KDE 4.3. Click to enlarge.
The open source KDE desktop is out with a new release that promises greater speed, improved stability and more features aimed at regular users.
According to its developers, KDE 4.3 — codenamed “Caizen” — benefits from 63,000 changes, of which over 10,000 were bug fixes made since the KDE 4.2 release eight months ago. There is also a new Bug Report Tool that is intended to help make it easier for users to submit bug reports, so that future versions of KDE will be even more stable.
Among the most visible changes in KDE 4.3 is a new default theme for the Plasma interface, called Air. According the KDE 4.3 release notes, Plasma also benefits from performance improvements as well as improved memory utilization.
KDE 4.3 also includes PolicyKit, which is a technology that will enable developers to apply security policies many aspects of the desktop and its operations.
Developers said the release focused on improving on what the project began when it first rolled out the KDE 4.0 desktop in January 2008.
“It is unlikely that any one specific thing will strike the user as the most noticeable improvement; rather, the overall user experience of KDE has improved greatly in KDE 4.3.0,” KDE developer Sebastian Kügler said in a blog post. “The release’s codename, Caizen, is a Japanese philosophy that focuses on continuous improvement throughout all aspects of life. That has been the goal of the KDE team for 4.3.0: polish, polish, polish.”
The release marks a big step forward for a popular desktop that’s offered as an option by many of the most popular Linux distributions, including Red Hat’s Fedora, Novell’s openSUSE and Canonical’s Ubuntu, which offers a KDE version called Kubuntu. Yet several key enterprise Linux distributions like Red Hat Enterprise Desktop and Novell’s SUSE Linux Enterprise Desktop, offer the rival GNOME Linux desktop as the default.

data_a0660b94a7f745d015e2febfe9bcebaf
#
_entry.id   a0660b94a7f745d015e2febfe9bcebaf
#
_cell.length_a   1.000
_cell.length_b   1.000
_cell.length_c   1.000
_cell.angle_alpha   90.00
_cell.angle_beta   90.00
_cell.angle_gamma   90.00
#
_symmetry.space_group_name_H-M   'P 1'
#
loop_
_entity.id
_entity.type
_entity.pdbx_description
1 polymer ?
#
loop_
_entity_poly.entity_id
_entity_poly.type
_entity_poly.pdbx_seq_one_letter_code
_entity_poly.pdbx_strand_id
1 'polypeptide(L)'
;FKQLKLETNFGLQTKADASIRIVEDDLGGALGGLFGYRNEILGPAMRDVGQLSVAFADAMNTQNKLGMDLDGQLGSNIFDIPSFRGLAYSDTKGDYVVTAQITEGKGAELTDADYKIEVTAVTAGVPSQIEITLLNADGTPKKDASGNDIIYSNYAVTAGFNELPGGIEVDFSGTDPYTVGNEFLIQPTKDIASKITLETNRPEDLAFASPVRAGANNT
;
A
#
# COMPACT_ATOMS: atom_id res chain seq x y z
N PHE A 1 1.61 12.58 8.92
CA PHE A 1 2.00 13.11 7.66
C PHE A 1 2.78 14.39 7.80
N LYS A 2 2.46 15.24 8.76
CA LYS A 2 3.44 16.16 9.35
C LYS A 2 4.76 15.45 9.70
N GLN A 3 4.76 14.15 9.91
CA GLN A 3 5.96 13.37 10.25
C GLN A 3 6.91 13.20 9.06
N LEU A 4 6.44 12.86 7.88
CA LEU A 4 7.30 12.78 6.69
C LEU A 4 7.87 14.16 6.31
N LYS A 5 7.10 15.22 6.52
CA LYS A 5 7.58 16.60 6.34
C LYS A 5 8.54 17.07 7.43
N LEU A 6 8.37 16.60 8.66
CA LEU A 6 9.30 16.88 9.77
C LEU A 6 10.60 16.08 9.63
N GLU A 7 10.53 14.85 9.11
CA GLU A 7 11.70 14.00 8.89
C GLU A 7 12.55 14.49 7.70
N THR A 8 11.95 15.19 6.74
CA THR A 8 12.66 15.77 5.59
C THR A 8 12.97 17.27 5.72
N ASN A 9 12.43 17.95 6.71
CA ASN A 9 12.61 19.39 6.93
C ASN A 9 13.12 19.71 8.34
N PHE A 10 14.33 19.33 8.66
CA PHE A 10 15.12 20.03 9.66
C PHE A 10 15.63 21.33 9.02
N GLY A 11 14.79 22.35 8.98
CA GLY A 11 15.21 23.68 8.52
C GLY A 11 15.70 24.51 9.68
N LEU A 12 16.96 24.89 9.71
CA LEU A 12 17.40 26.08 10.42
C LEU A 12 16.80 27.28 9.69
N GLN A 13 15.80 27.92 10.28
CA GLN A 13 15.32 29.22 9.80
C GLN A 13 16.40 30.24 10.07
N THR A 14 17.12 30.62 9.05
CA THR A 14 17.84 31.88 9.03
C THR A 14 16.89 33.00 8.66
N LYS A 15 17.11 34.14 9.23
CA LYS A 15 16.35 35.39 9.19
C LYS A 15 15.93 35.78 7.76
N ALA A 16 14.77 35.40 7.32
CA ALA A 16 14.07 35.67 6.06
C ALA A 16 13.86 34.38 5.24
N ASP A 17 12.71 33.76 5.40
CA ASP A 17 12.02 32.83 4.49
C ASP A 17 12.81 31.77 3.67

Though some might see a rivalry between KDE and GNOME, Kügler does not.
“It was shown during the recent co-hosted developer conference that [the two free desktop projects] actually share more than we’re competing on,” Kügler said in an e-mail to InternetNews.com. “Given that the free desktop is still below 5 percent market share globally, we better target our proprietary competitor [i.e., Microsoft Windows] and strengthen the free desktop as a platform for application developers.”
One of the key areas that KDE is looking to strengthen in KDE 4.3 and beyond, is the idea of the social desktop, with semantic features providing intelligent linkages to data and people.
Key to that initiative is the Nepomuk framework (short for Networked Environment for Personalized, Ontology-based Management of Unified Knowledge) that began in 2007 as an effort to create an open source semantic desktop. Nepomuk is part of the KDE 4.x series and improves with each KDE release, developers said.
At present, it works with the Strigi desktop search framework to deliver search in KDE 4.3, “but that’s really just the first step,” Kügler said. “Instead of offering a ‘dumb’ desktop indexer, we want to connect the users’ data, put it into context and make it a lot easier to navigate.”
“If we can make the computer smarter — smart enough to have basic knowledge of what a file is actually about (has it been sent by a person? What’s the topic? What kind of file is it? Which project I’m working on is it related to?) — it makes it a lot easier to put files directly at the user’s fingertips when he needs them,” Kügler said.